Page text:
Fellows' Blog Archives
Training: All Posts
by Leah Mesh-Ferguson | December 16, 2013
Before I talk about my perceptions of gender here in Ecuador, I want to mention something else. First, I want to emphasize that these are MY perceptions, MY truths, while for somebody else, they might not be true. About a week ago, I was at my second Training Seminar in Baños, just a couple hours north-west of Riobamba. For one of our discussions, we had to read an articl called The Danger of a Single Story. This article used extreme examples, like how someone from another country might watch American Psycho, and then think that all American men were psycho killers. But my fellow Fellows and I discussed…Read the rest »
by Alexandra Lines | December 16, 2013
I had a wonderful Thanksgiving. A group of Fellows met up in the absolutely stunning town of Baños, Ecuador to celebrate and participate in a training seminar. The food was delicious, the music loud and the laughter over-flowing.
A few hours after dinner though, I started to feel like something wasn’t quite right with my body. I continued talking and laughing with my friends, hoping whatever it was would pass quickly. But after a night spent in the bathroom, I knew there was something wrong.
I talked to my team leader, and we suspected I had giardia. The pain that…
Life In Florianopolis (Video)
by Thien Tran | November 4, 2013
by Carol Brown | November 1, 2013
Originally written en route to Quito, Ecuador somewhere over some ocean on August 29th, 2013. Edited during home stay in Quito.
There’s nothing better to make you reconsider the definition of home than to leave everything you’ve ever known behind. From a vantage point sandwiched between Isabel from the Bay area and Emily from England (or Cleveland, depending on how you ask) racing away from the continental United States, home quickly becomes a relative term. For Isabel, the gridded landscape of California visible most beautifully from the sky symbolized home. Home is mountains and waves of fog. Most importantly, home is her…
Quito, the capitol of the center of the world
by Calvin Ross | October 2, 2013
My favorite part about Ecuador so far is the way culture shock has affected me. I have a lot of friends around me who have lost their appetite and can’t bring themselves to eat hardly anything. I, on the other hand, don’t remember being nearly as hungry as when I left. So far, my appetite has been insatiable. My mom, Esmeralda, cooks me breakfast in the morning which normally consists of a couple eggs, some bread with Guanabana marmalade (a delicious Ecuadorian fruit which tastes something similar to a pineapple and strawberry with an underlying creamy flavor reminiscent of coconut), a banana, mandarin or both, finished off with…Read the rest »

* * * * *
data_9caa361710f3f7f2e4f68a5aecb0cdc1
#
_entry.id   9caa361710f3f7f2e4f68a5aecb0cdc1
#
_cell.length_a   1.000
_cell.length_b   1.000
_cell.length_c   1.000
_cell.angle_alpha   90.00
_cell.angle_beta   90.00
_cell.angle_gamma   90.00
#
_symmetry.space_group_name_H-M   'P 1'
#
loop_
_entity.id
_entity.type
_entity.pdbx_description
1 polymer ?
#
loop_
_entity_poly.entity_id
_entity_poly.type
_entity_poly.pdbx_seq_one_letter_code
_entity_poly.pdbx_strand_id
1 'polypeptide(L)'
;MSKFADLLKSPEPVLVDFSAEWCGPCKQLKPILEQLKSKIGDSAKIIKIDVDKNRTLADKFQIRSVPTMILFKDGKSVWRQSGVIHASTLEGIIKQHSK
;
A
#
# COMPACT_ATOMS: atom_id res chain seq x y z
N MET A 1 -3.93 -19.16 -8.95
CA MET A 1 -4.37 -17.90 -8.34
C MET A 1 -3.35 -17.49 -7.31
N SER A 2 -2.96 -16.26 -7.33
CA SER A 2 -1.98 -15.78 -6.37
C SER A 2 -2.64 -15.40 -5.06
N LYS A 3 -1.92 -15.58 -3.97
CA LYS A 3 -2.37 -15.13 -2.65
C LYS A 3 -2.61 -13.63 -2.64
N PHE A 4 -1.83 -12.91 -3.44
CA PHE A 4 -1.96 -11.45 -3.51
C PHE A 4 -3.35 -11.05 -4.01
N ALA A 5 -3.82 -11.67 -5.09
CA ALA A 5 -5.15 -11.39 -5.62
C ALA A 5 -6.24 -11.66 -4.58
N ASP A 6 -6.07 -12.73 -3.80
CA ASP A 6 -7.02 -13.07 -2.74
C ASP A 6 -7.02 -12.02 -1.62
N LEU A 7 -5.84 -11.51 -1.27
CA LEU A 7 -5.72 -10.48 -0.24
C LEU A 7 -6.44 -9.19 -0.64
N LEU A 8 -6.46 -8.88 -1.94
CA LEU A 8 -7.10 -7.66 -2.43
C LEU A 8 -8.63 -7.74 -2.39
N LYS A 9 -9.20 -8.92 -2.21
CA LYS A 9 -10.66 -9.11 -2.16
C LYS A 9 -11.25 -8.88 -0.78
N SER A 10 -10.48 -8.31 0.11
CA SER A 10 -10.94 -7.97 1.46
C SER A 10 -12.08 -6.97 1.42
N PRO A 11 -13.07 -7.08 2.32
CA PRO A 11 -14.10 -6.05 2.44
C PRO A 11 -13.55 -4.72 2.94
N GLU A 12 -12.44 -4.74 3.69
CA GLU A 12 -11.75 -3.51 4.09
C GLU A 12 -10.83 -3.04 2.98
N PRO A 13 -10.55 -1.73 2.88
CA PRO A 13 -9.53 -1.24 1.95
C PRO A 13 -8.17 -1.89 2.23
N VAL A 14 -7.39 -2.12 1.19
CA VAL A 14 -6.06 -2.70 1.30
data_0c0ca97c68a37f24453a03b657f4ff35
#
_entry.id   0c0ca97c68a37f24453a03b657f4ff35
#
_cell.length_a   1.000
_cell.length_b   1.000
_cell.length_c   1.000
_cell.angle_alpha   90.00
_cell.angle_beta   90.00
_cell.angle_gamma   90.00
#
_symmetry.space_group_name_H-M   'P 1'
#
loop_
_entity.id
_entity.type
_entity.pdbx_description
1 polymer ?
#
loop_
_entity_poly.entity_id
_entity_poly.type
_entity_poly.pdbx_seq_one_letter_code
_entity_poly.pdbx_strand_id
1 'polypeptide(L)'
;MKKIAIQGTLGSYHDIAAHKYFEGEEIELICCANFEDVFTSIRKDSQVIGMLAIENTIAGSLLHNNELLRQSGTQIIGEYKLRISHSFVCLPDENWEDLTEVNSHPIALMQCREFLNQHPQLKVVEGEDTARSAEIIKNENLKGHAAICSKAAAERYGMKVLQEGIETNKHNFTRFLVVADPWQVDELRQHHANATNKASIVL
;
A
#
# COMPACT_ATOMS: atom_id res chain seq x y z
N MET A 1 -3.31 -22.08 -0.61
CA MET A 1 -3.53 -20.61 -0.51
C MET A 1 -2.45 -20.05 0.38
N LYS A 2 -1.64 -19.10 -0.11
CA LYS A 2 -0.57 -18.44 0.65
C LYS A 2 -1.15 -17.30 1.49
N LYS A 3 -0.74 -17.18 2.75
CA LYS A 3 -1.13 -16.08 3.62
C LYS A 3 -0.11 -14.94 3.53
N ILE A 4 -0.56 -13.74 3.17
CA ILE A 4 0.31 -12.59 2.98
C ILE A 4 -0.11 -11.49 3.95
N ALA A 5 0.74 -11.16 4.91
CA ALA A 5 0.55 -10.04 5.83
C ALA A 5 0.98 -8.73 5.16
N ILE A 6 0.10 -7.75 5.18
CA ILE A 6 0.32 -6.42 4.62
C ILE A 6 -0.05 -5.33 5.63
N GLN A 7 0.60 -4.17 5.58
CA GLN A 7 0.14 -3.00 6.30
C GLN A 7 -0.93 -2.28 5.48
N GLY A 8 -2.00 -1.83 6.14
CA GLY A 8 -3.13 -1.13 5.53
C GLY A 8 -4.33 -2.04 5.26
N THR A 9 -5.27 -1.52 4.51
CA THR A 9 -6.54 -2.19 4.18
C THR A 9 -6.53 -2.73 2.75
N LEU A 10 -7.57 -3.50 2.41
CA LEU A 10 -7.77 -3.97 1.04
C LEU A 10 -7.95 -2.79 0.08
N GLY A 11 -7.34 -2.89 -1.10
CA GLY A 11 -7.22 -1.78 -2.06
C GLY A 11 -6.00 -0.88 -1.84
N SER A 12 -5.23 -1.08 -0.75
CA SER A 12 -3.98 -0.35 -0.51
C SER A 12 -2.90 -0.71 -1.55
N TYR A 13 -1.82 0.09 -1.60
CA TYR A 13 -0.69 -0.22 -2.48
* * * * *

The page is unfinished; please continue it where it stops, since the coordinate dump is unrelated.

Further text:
The Days are Long
by Libby Goldman | September 19, 2013
The first time I tried to write this blog post I ended up crying. The truth comes out — I am typical teenage girl with unruly feelings. It wasn’t that I was writing about some terribly sad event that’s happened to me since coming to Ecuador, and I swear I’m not an emotional wreck. But sitting down in front of my computer, actually forcing myself to process the past few weeks, made me realize how much has already happened and how it’s affected me.
Has it really only been three and a half weeks? I left August 21st and it’s now mid-September, but I feel like I’ve…
A Glimpse of ICO
by Cameron Carrick | September 18, 2013
I wanted to give all of you followers who I haven’t had a chance to talk to in detail a small behind-the-curtain peek at In Country Orientaion. So, I will sit here and type out a rough daily schedule and sweat. Because it hasn’t rained in two days and Dakars musk has been accumulating warmly.
Since my fellow Senegal Fellows and I arrived, after our swift homestay placements, we have been spending most days at school studying French and our local languages–Pulaar or Wolof. Personally I am studying Pulaar, but we’ll come around to that later.
When I’m not at…